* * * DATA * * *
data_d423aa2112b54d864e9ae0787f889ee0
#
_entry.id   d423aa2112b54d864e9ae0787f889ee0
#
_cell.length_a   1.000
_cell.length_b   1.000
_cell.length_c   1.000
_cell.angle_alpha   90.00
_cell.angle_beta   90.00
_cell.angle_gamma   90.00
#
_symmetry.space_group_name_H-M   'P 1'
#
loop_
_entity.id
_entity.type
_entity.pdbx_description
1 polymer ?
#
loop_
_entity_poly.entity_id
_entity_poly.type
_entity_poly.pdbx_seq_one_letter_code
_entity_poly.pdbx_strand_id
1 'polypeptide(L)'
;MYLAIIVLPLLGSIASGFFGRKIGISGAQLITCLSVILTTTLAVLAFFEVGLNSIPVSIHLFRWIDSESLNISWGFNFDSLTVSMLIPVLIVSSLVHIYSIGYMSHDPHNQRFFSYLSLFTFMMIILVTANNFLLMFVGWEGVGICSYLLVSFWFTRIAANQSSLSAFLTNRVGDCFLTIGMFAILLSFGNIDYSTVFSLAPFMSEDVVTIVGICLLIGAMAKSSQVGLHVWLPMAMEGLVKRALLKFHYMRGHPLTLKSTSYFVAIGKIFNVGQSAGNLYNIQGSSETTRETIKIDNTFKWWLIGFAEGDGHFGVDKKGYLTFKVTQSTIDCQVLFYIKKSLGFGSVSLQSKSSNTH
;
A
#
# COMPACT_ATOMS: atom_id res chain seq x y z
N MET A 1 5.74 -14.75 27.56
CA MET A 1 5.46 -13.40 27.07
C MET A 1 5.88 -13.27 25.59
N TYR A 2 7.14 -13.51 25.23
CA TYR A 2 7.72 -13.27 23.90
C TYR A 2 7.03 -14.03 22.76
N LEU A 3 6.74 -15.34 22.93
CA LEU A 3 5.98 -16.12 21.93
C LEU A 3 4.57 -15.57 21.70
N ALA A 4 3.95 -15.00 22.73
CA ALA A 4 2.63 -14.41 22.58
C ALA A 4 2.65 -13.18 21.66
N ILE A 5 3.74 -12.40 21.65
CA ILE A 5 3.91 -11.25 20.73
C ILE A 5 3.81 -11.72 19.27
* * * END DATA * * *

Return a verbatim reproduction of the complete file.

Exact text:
data_d423aa2112b54d864e9ae0787f889ee0
#
_entry.id   d423aa2112b54d864e9ae0787f889ee0
#
_cell.length_a   1.000
_cell.length_b   1.000
_cell.length_c   1.000
_cell.angle_alpha   90.00
_cell.angle_beta   90.00
_cell.angle_gamma   90.00
#
_symmetry.space_group_name_H-M   'P 1'
#
loop_
_entity.id
_entity.type
_entity.pdbx_description
1 polymer ?
#
loop_
_entity_poly.entity_id
_entity_poly.type
_entity_poly.pdbx_seq_one_letter_code
_entity_poly.pdbx_strand_id
1 'polypeptide(L)'
;MYLAIIVLPLLGSIASGFFGRKIGISGAQLITCLSVILTTTLAVLAFFEVGLNSIPVSIHLFRWIDSESLNISWGFNFDSLTVSMLIPVLIVSSLVHIYSIGYMSHDPHNQRFFSYLSLFTFMMIILVTANNFLLMFVGWEGVGICSYLLVSFWFTRIAANQSSLSAFLTNRVGDCFLTIGMFAILLSFGNIDYSTVFSLAPFMSEDVVTIVGICLLIGAMAKSSQVGLHVWLPMAMEGLVKRALLKFHYMRGHPLTLKSTSYFVAIGKIFNVGQSAGNLYNIQGSSETTRETIKIDNTFKWWLIGFAEGDGHFGVDKKGYLTFKVTQSTIDCQVLFYIKKSLGFGSVSLQSKSSNTH
;
A
#
# COMPACT_ATOMS: atom_id res chain seq x y z
N MET A 1 5.74 -14.75 27.56
CA MET A 1 5.46 -13.40 27.07
C MET A 1 5.88 -13.27 25.59
N TYR A 2 7.14 -13.51 25.23
CA TYR A 2 7.72 -13.27 23.90
C TYR A 2 7.03 -14.03 22.76
N LEU A 3 6.74 -15.34 22.93
CA LEU A 3 5.98 -16.12 21.93
C LEU A 3 4.57 -15.57 21.70
N ALA A 4 3.95 -15.00 22.73
CA ALA A 4 2.63 -14.41 22.58
C ALA A 4 2.65 -13.18 21.66
N ILE A 5 3.74 -12.40 21.65
CA ILE A 5 3.91 -11.25 20.73
C ILE A 5 3.81 -11.72 19.27